This morning I woke up early to do some shooting with my new 50-140mm f/2.8. I figured I might as well throw the 10-24mm f/4 in my bag as well to round out my focal range. It occurred to me right then how great a combo the 10-24mm and 50-140mm is. Add in the fantastic 35mm f/1.4, and all your focal length bases would be very well covered.

This might be the most ideal kit available from Fuji, and would probably remain that way even after the 16-55mm f/2.8 comes out if it weren’t for one thing.

Weather Sealing

I’ve griped about this before, but this morning was another reminder of how much I wish Fuji had made this weather resistant. I packed my bag, jumped in the car, and upon exiting the garage, discovered it was drizzling quite heavily. I was undeterred thanks to the 50-140mm, but I thought to myself “Whelp, guess I won’t be using the 10-24mm.”

That sucks. Especially since as the 16-55mm f/2.8 approaches, I find myself thinking more and more that I’m going to prefer having the 10-24mm f/4. It zooms internally like the 50-140mm f/2.8, it shares the same 72mm filter thread,1 and it goes quite a bit wider than the 16-55mm f/2.8.

FUJINON XF 10-24mm f/4 R OIS II WR

Rumours of Fuji releasing a Mark II version of their 35mm f/1.4 abound,2 but just last week they’ve shown their willingness to re-issue lenses with Mark II versions of their XC lenses. I also asked one of Fuji’s engineers about the possibility of re-issuing a weather sealed version of the 10-24mm f/4 with weather sealing, to which he replied it was possible, but the lens mmight be slighty larger. I’d take a slight bump in size on a lens like that if it I could use it unfavourable weather any day. Here’s hoping.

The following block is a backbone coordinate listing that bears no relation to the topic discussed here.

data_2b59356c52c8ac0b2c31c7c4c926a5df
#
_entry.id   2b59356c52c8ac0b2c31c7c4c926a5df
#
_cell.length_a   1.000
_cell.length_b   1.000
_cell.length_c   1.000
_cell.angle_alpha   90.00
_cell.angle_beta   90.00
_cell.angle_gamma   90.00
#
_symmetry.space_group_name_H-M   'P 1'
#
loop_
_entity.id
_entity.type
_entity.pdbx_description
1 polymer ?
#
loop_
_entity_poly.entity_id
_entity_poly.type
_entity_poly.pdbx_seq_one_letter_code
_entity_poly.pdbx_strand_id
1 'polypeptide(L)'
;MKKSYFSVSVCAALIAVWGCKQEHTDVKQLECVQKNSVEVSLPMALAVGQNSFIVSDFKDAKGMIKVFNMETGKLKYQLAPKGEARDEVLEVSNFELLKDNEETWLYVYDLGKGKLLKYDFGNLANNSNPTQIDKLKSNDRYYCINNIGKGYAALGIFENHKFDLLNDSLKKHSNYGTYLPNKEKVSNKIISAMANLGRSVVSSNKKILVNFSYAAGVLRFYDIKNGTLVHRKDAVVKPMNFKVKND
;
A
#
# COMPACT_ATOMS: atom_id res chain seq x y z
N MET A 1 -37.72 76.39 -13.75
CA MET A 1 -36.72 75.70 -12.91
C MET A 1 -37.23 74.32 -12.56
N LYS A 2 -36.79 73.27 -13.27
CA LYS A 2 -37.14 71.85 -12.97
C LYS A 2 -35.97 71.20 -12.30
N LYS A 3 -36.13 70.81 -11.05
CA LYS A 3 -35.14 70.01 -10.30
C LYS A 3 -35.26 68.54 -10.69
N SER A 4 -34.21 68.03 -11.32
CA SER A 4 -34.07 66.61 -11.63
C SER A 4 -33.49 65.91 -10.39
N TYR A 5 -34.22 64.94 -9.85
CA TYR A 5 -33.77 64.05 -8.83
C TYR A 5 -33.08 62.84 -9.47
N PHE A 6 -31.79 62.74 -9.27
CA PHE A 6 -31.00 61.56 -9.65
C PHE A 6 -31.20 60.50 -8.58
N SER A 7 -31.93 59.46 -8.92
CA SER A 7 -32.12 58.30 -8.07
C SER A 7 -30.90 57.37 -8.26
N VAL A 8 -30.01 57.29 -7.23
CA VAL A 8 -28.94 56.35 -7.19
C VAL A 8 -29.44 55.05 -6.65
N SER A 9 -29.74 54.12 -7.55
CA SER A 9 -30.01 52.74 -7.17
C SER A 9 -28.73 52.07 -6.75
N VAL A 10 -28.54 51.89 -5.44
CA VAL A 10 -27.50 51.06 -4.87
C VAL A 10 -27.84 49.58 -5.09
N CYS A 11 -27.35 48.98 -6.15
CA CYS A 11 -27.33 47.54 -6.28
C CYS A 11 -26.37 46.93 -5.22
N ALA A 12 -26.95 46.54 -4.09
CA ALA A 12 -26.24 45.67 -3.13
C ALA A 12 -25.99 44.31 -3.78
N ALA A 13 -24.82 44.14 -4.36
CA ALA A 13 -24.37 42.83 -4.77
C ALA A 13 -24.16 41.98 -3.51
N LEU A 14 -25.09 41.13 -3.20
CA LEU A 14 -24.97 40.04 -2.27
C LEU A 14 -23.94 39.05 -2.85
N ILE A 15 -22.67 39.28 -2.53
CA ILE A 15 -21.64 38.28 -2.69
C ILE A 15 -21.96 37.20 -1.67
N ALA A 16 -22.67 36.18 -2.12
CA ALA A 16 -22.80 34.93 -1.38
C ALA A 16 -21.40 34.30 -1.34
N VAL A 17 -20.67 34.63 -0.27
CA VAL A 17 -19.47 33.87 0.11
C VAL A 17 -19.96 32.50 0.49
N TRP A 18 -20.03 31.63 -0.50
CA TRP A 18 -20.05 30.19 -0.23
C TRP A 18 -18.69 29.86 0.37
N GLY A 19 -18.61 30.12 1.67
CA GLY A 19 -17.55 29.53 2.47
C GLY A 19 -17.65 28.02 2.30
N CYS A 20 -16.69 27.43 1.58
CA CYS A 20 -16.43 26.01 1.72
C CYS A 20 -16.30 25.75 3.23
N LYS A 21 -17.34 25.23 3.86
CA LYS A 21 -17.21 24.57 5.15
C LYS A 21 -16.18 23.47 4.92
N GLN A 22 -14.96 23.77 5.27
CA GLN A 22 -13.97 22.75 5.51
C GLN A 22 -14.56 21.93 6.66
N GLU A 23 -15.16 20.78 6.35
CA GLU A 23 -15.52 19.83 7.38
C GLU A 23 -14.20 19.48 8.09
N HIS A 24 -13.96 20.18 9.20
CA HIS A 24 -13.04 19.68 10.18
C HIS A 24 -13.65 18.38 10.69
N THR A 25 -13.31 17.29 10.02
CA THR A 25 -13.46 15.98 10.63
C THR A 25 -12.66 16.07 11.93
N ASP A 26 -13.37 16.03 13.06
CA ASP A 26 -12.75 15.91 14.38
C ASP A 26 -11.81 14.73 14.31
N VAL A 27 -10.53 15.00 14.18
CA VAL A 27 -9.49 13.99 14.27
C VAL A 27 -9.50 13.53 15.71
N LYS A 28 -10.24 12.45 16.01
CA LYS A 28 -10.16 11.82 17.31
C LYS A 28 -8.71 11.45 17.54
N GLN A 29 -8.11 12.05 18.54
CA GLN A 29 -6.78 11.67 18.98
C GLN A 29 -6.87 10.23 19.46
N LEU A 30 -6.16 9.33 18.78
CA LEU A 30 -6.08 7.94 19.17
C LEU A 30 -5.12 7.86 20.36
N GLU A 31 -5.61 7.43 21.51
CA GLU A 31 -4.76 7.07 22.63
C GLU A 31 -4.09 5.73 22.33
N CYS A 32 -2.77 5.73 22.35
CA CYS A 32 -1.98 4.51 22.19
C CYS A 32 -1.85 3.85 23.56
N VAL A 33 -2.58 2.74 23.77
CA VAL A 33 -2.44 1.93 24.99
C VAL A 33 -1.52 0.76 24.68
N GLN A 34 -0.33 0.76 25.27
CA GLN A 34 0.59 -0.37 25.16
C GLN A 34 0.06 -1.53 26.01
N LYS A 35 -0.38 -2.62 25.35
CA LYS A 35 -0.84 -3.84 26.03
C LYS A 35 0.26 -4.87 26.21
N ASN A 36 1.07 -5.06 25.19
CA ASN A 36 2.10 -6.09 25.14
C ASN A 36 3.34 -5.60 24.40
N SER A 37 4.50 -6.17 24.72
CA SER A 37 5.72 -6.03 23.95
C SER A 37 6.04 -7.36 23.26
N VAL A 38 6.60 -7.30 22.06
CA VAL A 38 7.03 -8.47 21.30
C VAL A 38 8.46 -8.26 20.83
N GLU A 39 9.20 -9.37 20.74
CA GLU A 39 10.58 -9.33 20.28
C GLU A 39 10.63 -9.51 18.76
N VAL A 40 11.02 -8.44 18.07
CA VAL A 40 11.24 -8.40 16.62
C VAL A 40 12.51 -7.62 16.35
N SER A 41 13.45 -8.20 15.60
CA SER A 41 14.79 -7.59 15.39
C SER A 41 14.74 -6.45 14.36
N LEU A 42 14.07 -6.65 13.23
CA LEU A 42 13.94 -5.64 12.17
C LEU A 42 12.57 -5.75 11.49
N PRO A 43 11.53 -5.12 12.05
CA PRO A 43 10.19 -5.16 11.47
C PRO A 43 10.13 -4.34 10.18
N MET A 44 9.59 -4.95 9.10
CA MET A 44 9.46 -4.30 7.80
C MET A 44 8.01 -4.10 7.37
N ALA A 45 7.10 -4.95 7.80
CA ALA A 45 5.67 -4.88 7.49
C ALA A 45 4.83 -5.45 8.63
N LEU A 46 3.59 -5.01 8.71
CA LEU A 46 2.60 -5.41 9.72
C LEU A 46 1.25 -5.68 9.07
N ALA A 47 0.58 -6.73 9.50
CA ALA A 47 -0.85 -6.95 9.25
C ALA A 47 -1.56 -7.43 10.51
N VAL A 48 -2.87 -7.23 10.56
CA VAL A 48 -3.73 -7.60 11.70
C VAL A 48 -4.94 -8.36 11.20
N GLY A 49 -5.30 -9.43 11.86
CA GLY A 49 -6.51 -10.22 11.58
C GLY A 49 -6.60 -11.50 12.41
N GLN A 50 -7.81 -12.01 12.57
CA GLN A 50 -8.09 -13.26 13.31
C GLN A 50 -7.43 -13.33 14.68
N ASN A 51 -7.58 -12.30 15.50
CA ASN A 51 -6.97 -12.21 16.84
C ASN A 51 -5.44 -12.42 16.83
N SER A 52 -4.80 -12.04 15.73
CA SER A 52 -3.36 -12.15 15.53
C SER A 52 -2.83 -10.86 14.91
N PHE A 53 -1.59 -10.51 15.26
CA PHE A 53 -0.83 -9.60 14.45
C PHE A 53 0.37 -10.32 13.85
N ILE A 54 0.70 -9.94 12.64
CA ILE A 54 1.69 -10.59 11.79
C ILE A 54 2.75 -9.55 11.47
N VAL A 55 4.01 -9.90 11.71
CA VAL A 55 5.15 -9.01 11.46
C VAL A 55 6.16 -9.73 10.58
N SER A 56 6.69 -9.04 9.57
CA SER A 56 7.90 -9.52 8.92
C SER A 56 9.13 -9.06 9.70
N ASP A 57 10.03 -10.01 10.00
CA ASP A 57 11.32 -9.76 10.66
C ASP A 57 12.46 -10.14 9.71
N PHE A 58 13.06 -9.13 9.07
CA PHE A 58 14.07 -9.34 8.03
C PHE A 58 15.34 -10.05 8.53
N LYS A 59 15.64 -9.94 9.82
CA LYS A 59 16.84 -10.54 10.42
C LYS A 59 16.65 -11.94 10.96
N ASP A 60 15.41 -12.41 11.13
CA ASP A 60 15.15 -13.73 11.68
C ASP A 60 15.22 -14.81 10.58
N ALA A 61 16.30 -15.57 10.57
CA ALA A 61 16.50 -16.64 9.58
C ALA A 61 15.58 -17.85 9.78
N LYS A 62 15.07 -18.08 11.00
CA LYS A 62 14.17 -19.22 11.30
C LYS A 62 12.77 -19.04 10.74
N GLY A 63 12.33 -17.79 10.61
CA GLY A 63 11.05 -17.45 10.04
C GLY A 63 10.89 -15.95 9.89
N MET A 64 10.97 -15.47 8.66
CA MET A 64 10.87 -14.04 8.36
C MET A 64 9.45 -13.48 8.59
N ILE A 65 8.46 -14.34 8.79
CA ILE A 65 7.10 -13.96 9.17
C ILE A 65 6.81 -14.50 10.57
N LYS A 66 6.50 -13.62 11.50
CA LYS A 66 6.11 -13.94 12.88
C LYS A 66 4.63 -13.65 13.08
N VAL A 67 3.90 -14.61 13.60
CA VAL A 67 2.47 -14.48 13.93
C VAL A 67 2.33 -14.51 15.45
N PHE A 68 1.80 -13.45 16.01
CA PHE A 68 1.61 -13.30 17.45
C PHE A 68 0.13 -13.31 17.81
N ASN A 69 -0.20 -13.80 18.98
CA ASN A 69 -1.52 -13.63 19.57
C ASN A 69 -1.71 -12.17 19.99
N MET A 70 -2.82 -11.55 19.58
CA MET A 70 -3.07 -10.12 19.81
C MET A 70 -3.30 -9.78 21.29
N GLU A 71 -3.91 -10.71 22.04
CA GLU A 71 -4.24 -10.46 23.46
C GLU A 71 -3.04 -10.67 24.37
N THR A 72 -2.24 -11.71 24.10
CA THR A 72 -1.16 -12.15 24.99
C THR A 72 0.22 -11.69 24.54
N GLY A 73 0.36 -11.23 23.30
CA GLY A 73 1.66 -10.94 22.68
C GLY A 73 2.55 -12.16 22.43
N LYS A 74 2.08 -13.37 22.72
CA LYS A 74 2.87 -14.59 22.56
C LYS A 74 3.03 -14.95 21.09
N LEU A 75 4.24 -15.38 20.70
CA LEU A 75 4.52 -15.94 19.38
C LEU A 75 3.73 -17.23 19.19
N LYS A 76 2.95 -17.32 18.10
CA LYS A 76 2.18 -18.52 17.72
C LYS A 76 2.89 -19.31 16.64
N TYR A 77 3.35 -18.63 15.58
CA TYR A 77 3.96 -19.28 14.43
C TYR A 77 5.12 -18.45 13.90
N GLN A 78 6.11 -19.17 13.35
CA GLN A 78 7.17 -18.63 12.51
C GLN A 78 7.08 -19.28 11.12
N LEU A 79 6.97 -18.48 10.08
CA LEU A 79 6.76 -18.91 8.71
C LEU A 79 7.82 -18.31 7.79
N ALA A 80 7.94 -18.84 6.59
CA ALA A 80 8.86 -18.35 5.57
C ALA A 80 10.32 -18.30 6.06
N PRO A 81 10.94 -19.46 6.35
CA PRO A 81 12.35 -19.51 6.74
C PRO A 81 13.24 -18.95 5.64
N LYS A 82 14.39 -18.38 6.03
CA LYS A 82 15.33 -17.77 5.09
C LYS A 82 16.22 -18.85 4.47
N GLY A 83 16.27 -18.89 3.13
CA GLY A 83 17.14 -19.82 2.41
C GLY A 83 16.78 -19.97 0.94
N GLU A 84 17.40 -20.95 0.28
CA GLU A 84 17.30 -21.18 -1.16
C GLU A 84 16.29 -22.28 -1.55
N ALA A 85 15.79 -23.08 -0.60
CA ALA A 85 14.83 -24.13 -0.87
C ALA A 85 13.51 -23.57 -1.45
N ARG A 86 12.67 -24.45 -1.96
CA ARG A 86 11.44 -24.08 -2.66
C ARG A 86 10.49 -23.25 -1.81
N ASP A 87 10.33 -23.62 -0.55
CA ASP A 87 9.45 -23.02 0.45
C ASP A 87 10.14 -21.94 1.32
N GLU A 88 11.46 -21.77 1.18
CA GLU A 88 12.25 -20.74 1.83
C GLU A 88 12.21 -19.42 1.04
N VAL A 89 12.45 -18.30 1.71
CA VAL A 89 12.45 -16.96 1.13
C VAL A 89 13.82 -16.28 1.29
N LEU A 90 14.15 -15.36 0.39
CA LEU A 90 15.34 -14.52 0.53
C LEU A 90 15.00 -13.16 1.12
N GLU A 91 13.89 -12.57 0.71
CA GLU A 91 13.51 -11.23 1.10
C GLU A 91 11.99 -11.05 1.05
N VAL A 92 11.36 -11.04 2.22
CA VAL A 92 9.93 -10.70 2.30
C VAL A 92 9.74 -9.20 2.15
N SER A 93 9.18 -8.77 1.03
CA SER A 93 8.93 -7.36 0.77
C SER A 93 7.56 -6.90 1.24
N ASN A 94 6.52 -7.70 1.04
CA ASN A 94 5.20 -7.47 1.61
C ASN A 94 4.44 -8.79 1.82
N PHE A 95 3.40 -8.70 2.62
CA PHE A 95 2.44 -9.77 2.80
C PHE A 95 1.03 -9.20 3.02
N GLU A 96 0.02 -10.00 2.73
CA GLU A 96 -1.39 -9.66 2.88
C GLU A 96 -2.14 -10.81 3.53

1. The 16-55mm f/2.8 is 77mm. Yes, I could add a step up ring to the 50-140mm f/2.8, but the hood will either be unusable or a pain to use. Not an option for me.
  2. Rumours that have since been squashed, it would seem.

Excellent Reviews from Light Priority

Rory Prior’s review of Fuji’s FUJINON XF 14mm f/2.8 R is a fantastic, not only because it mentions this site at the bottom, but it includes some excellent insights. It’s a great read for anyone considering what’s still one of Fuji’s best lenses to date.

With the sheer ubiquity of 18-55mm (28-70mm) lenses, people are used so seeing images at those focal lengths. That means lenses that break out of that range immediately have the potential to create more interesting pictures. The downside for the photographer is that it can make composition and getting the right exposure more complicated. You’ve potentially got to get a lot closer to subjects to make them fill your frame, then you have distortion to worry about, especially when shooting people.

Don’t miss Rory’s comments on how much the outstanding software, Iridient Developer, can help with edge sharpness in his equally excellent 18mm f/2 review.

FUJIFILM XT-1, Back to Basics

An excellent review of the Fuji X-T1 was posted back on April by Kjetil Kvien Madsen.

While the whole review is worth a read, it was the images that go along with this line that really struck me:

Nikon D800 (With 24 f1,4) and Fujifilm XT-1 (With 23 f1,4) There is a huge difference carrying these cameras around. The bulk and weight of the D800 is quite different.

A friendly reminder from Kjetil Kvien Madsen how much smaller our X-T1’s are compared to DSLRs.

A friendly reminder from Kjetil Kvien Madsen how much smaller our X-T1’s are compared to DSLRs.